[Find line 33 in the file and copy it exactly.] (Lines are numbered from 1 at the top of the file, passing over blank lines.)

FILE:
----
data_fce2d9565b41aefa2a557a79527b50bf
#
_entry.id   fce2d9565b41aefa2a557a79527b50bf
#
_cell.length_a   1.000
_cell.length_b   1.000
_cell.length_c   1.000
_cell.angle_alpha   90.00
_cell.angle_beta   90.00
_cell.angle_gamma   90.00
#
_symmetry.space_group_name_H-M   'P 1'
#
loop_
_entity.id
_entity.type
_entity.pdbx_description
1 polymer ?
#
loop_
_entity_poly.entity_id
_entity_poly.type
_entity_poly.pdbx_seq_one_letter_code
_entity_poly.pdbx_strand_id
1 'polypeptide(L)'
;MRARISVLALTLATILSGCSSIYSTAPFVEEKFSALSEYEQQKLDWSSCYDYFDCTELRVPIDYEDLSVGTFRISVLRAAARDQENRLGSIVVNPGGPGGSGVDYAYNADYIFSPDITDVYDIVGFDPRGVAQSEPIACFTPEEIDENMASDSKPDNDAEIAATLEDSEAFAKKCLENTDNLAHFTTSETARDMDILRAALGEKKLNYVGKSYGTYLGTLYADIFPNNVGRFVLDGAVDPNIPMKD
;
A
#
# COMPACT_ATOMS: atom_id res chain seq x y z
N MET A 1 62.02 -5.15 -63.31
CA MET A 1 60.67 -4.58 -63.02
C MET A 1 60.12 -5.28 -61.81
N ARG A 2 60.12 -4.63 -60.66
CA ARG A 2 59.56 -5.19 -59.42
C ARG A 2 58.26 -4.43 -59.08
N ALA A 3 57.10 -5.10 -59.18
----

C MET A 1 60.12 -5.28 -61.81